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  1. Hi everyone! Last week we went on a weekend trip with our fossil club the BVP to go on a fossil hunt to the jurassic clay cliffs "Falaises de Vaches Noires" between Houlgate & Villers-Sur-Mer in Normandy, France. https://www.paleontica.org/locations/fossil/68 The famous cliffs of Vaches Noires date back to the Jurassic period, and span both the Callovian & Oxfordian stages (166 - 157 mya) and the Cretaceous period spanning the Cenomanian (100 - 94 mya). Back in the jurassic this area was a rich marine environment and fossils that can be found here are many species of bivalves (like Gryphaea, Lopha & Myophorella), ammonites, gastropods, belemnites, brachiopods, crinoïds, sponges and other invertebrates. The cliffs are also known for marine reptile material and even dinosaur material, though these finds are rather rare but you'll see some nice pieces in the museum pics later. We arrived Thursday afternoon (november 3th) and stayed to Sunday (november 6th). We were very happy to join this trip organized by our club since it is probably the last year that fossil searching is allowed in this amazing location. We were with around 27 people I believe and met each morning at the entrance of the beach at Houlgate. We searched the cliffs for 2 days and went to the local museum "paleospace" on sunday. The weather was amazing for the 2 days of searching, it was even sunny the first day! The first few hours we mainly searched among the rocks on the beach which were littered with large Gryphaea fossils and other bivalves like Lopha gregarea. After our lunch break we moved on to search more near the clay to find smaller fossils. On our second day we again searched the clay, went through some interesting places in the sand which were littered with oysters, gastropods and had some ammonite and crinoïd fossils and we ended the day at the cenomanian rocks in search for some fossil urchins. The Cenomanian rocks on the beach A piece a chalcedony A partial ammonite Me very happy with my first complete ammonite, which I found next to me while having lunch One of the mystery fossils which nobody could really determine (we brought it home along another we found) The tubes seem to be pyritised. I believe it to be some kind of Echinoderm and someone suggested it might be a Crinoïd with a parasite on it. But eventually our top finding (and the best of the entire trip) was spotted by my girlfriend Elise and is this gorgeous fish (probably Lepidotes sp.)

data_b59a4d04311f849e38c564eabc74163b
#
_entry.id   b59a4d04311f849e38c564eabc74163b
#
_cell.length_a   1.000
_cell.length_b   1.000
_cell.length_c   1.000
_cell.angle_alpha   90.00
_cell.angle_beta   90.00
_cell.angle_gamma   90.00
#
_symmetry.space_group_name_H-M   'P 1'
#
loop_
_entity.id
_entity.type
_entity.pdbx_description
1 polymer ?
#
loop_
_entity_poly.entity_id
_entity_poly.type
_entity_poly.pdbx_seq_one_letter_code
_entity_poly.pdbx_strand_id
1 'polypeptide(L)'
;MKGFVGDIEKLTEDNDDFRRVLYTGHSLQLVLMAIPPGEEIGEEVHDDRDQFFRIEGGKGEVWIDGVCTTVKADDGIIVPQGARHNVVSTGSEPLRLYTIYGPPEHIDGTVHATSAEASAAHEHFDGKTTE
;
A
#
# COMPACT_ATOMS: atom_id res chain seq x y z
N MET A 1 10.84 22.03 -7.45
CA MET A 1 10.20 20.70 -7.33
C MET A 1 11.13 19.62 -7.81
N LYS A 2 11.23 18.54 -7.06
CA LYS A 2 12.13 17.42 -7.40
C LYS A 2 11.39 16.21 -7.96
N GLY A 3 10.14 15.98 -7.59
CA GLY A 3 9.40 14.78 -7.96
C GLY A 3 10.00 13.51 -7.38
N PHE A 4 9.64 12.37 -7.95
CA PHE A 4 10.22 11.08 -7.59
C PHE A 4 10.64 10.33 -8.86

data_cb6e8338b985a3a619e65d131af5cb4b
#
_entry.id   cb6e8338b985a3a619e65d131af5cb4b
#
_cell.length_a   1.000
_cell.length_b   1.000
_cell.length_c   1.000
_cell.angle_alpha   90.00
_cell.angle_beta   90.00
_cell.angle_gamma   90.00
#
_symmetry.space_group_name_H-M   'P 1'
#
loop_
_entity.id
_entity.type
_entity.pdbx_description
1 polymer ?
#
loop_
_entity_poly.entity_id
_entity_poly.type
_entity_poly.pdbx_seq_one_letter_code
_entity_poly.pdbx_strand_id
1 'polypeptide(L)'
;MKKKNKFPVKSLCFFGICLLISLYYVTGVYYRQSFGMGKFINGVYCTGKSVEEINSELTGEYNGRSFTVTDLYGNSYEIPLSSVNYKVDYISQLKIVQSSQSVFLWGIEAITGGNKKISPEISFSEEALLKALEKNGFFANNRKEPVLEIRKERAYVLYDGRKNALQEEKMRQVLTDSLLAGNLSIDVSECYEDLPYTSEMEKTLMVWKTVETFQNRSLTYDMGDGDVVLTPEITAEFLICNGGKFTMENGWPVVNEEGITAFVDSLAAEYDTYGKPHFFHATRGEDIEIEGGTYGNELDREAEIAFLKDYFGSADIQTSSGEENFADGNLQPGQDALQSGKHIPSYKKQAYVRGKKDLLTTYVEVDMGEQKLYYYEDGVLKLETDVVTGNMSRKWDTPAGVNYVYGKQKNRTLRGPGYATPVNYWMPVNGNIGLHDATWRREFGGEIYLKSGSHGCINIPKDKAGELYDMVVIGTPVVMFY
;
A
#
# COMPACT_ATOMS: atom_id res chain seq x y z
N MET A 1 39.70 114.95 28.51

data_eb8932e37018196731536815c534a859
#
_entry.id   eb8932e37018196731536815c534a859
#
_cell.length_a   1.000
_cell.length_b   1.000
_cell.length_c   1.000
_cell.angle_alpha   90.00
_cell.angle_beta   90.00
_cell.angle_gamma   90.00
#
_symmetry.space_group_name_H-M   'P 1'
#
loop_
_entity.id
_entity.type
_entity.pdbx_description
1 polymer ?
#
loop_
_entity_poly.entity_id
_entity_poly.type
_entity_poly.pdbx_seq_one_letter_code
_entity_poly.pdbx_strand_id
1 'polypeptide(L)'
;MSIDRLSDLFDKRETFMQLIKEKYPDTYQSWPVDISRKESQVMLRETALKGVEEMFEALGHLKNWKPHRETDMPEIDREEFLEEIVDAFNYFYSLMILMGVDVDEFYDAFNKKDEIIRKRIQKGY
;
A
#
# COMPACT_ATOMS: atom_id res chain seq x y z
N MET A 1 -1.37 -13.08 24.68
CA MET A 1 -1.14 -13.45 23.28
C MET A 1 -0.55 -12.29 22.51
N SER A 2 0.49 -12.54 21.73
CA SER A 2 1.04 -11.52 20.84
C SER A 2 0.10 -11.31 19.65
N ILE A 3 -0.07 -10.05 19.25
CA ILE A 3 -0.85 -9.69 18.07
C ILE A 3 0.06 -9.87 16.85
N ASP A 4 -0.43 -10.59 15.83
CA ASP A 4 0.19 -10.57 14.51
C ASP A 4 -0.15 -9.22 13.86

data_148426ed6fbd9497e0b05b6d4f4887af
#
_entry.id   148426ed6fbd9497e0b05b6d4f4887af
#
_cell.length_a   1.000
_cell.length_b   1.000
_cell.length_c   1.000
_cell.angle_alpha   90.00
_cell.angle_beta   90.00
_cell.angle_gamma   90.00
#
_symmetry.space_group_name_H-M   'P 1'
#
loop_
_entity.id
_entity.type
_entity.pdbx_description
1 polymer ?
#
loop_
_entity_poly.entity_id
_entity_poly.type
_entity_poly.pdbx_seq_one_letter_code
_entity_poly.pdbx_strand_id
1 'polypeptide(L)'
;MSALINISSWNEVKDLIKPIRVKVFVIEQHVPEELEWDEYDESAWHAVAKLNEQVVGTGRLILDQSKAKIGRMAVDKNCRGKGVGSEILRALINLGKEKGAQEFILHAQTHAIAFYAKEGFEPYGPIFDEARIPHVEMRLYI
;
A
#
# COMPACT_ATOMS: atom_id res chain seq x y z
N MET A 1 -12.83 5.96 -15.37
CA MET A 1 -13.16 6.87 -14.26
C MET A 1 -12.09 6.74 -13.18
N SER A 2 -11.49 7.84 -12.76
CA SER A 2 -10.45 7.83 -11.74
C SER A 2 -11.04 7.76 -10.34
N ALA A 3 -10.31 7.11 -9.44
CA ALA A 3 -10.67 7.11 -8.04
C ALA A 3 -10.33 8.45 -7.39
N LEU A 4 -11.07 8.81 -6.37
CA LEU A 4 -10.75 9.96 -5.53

2. LeviBess

    What are these fossils?

    Hi! So I am totally a newbie on the subject and would really like to have your help identifying these fossils i found on the beach between Villers-sur-mer and Houlgate in Normandie, Thanks in advance
  3. ortho

    Houlgate (Vaches Noires)

    Though I've found plenty of info to help me identify what I collected at Vaches Noires I haven't sat down to get it all straightened out, and I thought I 'd post these images of a few items found during 2-3 hours walking on the beach from Houlgate to Villers-sur-Mer. I'll see if I can't give it a go during the holidays and add a few tags, but I thank any of your suggestions :-). Of these #17 is not a fossil and include it as a comparison to #14-16 which are equally sized but much thiner and blue/black in colour. Also not sure whether #8 and #27 are fossils. Just at the beginning of the cliffs there are large numbers of rusty fragments among the large limestones and I am not sure to what extent these are remnants from shells of the military type or from boats or other harbour equipment (not that there is much of a harbour to speak of) or metal refuse. I didn't get a chance to inform myself during my short stay about this and haven't found hints online, but the Germans put a battery on top of the hill by Houlgate which was heavily shelled. The info regarding the geology of the site was swipped from the French and is only an indication of the geology of the beach where one is allowed to pick fossils, not the cliffs themselves which release fossils as they are eroded. I don't include any Griphaea dilatata which have a truly impressive heft. I wouldn't be surprised if these were used as hoes or tools and weapons back in the stone age. Cheers
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